Robinson also saw his efforts to build at cornerback largely fall flat. Betting on Caleb Farley to shake off an injury-laden college tenure has not worked, and slot man Elijah Molden missed most of last season. Murphy-Bunting will pair with homegrown talents Molden, Kristian Fulton and Roger McCreary. The former Buccaneer did not see the type of market ex-teammates Carlton Davis ($14.8MM per year) and Jamel Dean ($13MM AAV) did in free agency. This came despite a 2022 season in which he set career-best marks for passer rating against (59.6), completion percentage allowed (51.2) and yards per target (4.5). These each ranked near the top of the league, but the Bucs gave Murphy-Bunting a career-low 53% snap rate. The former second-round pick, who made a big impact with three playoff INTs during the Bucs’ Super Bowl LV run, will try to boost his stock in Tennessee.


After winning Tennessee’s left guard job in training camp last year, Brewer is shifting to center. The 17-game 2022 starter will be the only returning starter on the Titans’ O-line in Week 1. A fellow ex-UDFA, Tart has been a Titans regular over the past two seasons. He joins Simmons and the versatile Denico Autry on a solid defensive front.

While the Titans have kept attempting to minimize Westrbook-Ikhine’s role via high draft choices and veteran additions, the former Indiana UDFA has remained a regular auxiliary piece. Barring injuries to Tennessee’s top two receivers, Westbrook-Ikhine profiles as the team’s WR3 in his age-26 season. But Hopkins and Burks missed time last year. NWI has helped Tennessee navigate the various maladies its pass catchers have suffered over the past two seasons, totaling 873 receiving yards and seven touchdowns in that span. The 215-pound target, whom the Titans circled back to after nontendering as an RFA, will aim to create a decent free agent market for himself this season.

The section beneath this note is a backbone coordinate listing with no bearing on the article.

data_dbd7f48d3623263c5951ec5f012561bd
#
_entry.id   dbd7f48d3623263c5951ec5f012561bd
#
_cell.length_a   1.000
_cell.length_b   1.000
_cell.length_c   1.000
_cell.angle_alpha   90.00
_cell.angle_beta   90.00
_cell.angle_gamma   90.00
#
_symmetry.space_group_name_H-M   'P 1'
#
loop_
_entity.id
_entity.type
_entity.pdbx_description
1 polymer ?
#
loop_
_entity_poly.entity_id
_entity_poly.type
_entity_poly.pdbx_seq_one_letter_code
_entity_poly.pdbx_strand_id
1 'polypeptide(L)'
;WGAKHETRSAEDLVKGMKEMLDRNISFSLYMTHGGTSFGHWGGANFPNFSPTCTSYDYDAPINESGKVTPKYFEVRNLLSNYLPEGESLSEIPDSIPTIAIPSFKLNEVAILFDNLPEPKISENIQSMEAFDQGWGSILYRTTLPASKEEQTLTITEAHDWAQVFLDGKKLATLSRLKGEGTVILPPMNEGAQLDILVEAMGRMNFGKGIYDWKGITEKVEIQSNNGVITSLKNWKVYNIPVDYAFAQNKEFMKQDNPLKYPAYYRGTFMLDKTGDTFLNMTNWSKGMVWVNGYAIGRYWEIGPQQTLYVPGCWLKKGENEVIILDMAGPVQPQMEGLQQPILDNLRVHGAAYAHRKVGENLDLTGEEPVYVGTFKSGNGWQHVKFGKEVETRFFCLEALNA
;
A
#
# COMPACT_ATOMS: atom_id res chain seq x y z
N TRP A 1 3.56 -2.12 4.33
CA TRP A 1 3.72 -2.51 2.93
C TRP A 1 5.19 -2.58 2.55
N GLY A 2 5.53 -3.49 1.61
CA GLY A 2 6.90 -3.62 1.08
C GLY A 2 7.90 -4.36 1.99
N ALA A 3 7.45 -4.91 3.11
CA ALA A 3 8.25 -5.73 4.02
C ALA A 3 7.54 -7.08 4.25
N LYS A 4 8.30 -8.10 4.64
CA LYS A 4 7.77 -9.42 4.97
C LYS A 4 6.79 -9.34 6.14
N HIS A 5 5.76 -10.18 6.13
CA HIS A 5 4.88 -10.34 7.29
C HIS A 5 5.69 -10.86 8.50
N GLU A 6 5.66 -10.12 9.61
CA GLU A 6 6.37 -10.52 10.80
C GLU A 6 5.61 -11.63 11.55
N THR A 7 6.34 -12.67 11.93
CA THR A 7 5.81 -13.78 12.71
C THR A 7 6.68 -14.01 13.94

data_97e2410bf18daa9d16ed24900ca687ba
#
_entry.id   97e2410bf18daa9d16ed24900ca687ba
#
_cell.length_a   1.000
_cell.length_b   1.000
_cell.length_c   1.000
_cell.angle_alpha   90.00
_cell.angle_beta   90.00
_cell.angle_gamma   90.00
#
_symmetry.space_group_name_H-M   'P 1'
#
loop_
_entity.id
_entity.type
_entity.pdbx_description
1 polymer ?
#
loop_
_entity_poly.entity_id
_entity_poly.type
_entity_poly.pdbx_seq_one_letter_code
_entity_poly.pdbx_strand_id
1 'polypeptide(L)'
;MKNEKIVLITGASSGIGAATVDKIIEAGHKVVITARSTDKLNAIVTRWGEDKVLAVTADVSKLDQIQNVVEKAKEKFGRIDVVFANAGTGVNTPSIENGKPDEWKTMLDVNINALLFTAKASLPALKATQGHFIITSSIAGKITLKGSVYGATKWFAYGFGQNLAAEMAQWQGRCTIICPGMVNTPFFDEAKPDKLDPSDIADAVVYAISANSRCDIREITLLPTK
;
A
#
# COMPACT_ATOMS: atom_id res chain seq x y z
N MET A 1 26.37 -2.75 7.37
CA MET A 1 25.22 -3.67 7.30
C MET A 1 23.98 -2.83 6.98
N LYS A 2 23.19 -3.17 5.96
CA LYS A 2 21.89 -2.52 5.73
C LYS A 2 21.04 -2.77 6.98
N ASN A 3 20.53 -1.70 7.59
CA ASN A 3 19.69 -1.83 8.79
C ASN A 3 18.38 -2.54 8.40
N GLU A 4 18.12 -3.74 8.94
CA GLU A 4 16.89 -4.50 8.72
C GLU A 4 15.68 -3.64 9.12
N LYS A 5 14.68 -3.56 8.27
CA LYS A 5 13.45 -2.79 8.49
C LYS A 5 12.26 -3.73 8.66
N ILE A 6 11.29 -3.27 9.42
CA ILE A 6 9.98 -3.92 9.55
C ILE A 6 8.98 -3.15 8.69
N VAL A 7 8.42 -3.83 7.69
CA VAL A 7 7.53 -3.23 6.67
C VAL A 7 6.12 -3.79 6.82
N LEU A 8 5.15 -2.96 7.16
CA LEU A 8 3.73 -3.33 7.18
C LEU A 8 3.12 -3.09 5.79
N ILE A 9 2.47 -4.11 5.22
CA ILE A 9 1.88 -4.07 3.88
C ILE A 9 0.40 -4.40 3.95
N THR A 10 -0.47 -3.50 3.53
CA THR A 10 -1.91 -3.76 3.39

Notable losses:

Carthon made four cap-casualty moves in one afternoon, cutting Bullock, Cunningham, Lewan and Woods on Feb. 22. The releases of Jones and Dupree followed. The moves took six starters’ contracts off the books, creating just more than $50MM in cap space. This helped move Tennessee well under the cap, but the team did not stop there. Davis, Walker and Edwards further stripped away Robinson-era pieces from the Titans’ lines, with Long’s Miami exit representing more turnover at inside linebacker as well.

Jones (108) and Lewan (100) combined to start 208 games as Titans — fifth and sixth, respectively, in the franchise’s Tennessee era — but finished last season on IR. Lewan ran into extensive knee trouble, with the issue recurring last season and leading to 15 missed games. The former first-round pick missed 29 games during the 2020s, with the excessive knee trouble leading him to a lawsuit over a surgery he underwent in 2020. The Titans still received Pro Bowl-caliber play from Lewan during most of his healthy stretches, and he played a vital role in Henry’s dominance. But the 32-year-old blocker/podcast host appears headed toward retirement.

A former Texans draftee, Jones became better known for his Titans work. He signed three contracts with the team, initially joining during Robinson’s first offseason as GM. The Titans gave their interior O-line anchor a two-year, $14MM accord in 2022, but concussion issues intervened and halted the durable performer. Jones, 34, had only missed one game over his first 10 seasons. He missed five last year, suffering two concussions. That obviously brings about concern for Jones, who was briefly linked to the Jets in free agency. No team has signed him. While this franchise has trotted out the likes of Bruce Matthews and Mike Munchak, no player in Oilers/Titans history has started more games at center than Jones, who also played an essential part in Henry’s ascent.